Back when I started making baskets in college, I was simply making functional baskets as a personal hobby during my free time. Since then, I have continued to develop my skills in basketry. From trying new weaving techniques and materials, my sculptures have evolved from early, basic shapes to the more contemporary and freeform baskets that you see in my gallery today.
Creating Art for the Wall:
New Developments in Style:
For the people who have been following my work for a few years, their has been a more accelerated development since I delved into creating sculptures for the wall. This has led me to utilize more styles in my weaving and sculpting than I had done so before. While I had worked with a lot of different barks and vines before, I began using them for new reasons and in new ways. The idea of my baskets being nests has expanded my exploration of what the materials I use, can actually be used to do.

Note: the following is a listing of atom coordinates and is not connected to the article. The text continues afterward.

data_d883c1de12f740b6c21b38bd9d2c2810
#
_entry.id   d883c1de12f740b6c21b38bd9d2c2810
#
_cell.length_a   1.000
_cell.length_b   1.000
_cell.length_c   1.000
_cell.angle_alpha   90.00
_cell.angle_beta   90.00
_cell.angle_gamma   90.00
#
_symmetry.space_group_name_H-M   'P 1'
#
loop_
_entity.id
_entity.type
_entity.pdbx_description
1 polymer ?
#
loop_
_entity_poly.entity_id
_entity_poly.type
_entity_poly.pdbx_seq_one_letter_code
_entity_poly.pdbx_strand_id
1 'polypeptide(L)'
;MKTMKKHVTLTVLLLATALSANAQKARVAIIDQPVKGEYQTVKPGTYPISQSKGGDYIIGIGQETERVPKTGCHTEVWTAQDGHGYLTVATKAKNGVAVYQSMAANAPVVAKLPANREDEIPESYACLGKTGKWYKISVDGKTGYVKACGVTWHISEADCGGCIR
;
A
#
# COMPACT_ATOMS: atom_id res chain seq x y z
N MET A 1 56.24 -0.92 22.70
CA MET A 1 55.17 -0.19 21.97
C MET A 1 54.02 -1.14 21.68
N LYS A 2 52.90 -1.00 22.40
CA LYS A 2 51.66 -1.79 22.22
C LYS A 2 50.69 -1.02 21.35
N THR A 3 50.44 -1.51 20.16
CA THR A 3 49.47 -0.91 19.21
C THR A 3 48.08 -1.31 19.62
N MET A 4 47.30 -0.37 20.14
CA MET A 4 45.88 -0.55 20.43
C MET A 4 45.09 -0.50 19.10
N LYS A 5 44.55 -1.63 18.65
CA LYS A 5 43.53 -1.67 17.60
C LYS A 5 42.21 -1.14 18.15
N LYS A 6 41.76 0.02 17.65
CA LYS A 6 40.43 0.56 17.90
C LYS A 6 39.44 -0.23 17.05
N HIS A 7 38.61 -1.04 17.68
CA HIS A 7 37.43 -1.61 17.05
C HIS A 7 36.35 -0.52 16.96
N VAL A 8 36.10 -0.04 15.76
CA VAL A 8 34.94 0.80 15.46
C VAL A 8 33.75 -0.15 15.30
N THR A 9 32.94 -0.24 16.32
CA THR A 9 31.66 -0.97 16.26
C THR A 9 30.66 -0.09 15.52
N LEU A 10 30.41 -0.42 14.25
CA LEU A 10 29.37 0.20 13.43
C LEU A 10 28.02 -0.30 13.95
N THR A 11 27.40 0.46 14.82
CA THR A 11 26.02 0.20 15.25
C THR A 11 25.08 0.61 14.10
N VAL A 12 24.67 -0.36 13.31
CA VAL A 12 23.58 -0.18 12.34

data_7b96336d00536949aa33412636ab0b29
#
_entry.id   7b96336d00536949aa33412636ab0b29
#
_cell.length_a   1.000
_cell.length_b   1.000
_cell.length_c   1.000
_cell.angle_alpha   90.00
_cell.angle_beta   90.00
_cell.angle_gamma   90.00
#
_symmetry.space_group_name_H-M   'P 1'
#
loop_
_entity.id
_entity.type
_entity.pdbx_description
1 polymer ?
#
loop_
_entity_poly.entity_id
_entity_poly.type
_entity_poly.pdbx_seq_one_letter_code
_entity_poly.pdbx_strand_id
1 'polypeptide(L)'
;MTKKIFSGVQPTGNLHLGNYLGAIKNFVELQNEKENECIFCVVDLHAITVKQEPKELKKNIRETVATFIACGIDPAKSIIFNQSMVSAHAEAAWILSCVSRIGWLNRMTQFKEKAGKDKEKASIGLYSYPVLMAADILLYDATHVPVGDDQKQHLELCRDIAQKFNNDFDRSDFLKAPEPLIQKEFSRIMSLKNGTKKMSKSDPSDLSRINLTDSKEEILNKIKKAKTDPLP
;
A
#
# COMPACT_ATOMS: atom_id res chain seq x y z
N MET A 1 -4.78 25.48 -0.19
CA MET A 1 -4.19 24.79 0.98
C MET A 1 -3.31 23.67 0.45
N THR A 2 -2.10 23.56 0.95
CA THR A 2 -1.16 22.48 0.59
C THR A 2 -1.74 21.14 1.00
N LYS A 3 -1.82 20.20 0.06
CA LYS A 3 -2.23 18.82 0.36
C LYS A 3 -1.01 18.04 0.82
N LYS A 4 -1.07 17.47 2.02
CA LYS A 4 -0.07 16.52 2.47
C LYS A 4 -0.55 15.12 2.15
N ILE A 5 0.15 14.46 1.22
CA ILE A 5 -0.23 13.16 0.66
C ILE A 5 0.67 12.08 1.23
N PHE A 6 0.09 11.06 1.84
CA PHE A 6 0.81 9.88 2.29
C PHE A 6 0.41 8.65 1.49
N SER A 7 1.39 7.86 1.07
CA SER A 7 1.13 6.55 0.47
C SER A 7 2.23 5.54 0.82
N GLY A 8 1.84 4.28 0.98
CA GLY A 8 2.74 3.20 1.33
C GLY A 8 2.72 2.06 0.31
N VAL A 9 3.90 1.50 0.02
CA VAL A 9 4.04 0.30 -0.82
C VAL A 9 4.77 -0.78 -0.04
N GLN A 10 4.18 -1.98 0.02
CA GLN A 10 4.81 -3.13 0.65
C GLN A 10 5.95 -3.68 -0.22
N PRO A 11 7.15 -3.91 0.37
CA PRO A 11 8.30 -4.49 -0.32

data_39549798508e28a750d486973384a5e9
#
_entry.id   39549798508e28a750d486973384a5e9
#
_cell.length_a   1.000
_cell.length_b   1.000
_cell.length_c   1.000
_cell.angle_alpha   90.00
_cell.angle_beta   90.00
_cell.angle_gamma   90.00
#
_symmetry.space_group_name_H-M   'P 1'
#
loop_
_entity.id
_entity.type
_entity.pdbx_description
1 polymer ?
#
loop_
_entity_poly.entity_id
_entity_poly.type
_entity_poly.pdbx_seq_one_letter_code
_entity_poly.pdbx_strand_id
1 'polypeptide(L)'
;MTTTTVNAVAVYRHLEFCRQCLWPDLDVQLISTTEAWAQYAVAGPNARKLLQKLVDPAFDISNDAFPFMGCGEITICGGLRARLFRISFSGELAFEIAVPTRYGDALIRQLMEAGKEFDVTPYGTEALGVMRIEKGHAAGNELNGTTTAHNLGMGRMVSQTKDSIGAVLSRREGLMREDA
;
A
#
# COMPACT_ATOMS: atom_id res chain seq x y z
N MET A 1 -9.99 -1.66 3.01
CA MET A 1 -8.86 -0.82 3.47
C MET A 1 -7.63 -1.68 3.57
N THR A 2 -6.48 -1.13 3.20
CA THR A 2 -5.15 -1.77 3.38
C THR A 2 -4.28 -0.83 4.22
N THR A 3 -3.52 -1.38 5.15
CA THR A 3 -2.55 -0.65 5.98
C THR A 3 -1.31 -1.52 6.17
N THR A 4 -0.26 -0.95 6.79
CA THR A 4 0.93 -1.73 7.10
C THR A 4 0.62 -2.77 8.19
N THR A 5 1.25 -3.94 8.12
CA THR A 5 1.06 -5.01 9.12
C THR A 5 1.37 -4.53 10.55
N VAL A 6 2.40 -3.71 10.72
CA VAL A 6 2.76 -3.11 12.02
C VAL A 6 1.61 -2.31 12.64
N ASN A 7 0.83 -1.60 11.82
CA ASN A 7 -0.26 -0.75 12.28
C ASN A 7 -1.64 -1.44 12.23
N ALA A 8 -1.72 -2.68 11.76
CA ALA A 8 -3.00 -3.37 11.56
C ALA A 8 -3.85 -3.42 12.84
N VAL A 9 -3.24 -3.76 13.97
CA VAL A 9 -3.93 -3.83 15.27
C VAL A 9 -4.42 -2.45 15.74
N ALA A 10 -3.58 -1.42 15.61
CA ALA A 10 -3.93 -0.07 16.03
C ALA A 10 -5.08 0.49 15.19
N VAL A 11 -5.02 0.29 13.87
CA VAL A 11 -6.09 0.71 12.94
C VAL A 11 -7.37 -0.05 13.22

Copper leaves and wire, thick grapevine, of course kudzu, and found objects are a part of my wall hangings in a different way than they are a part of my tabletop pieces and fireplace mantel sculptures. These art baskets hanging on the wall have a loftiness new and different than my other pieces, and because of that, I started using new techniques to explore ways to create new styles.
Now using clay and natural fibers and grasses, I have started making some more nest-like sculptures. I began using this new material in reaction to this new view of what my baskets serve to represent. Though the initial inspiration for the creations remain unchanged, the development of those new ideas requires listening to the intuitions and creative voices encouraging me to try new things with my basket art.
Without pushing the boundaries with anything, there is no way to improve and discover new opportunities and inspirations. I encourage anyone to do the same. Taking risks and listening to the creative intuition in your head is the first and best way to evolve your craft, whatever that may be.
Matt Tommey is a sculptural basketry artist working in Asheville, North Carolina's River Arts District.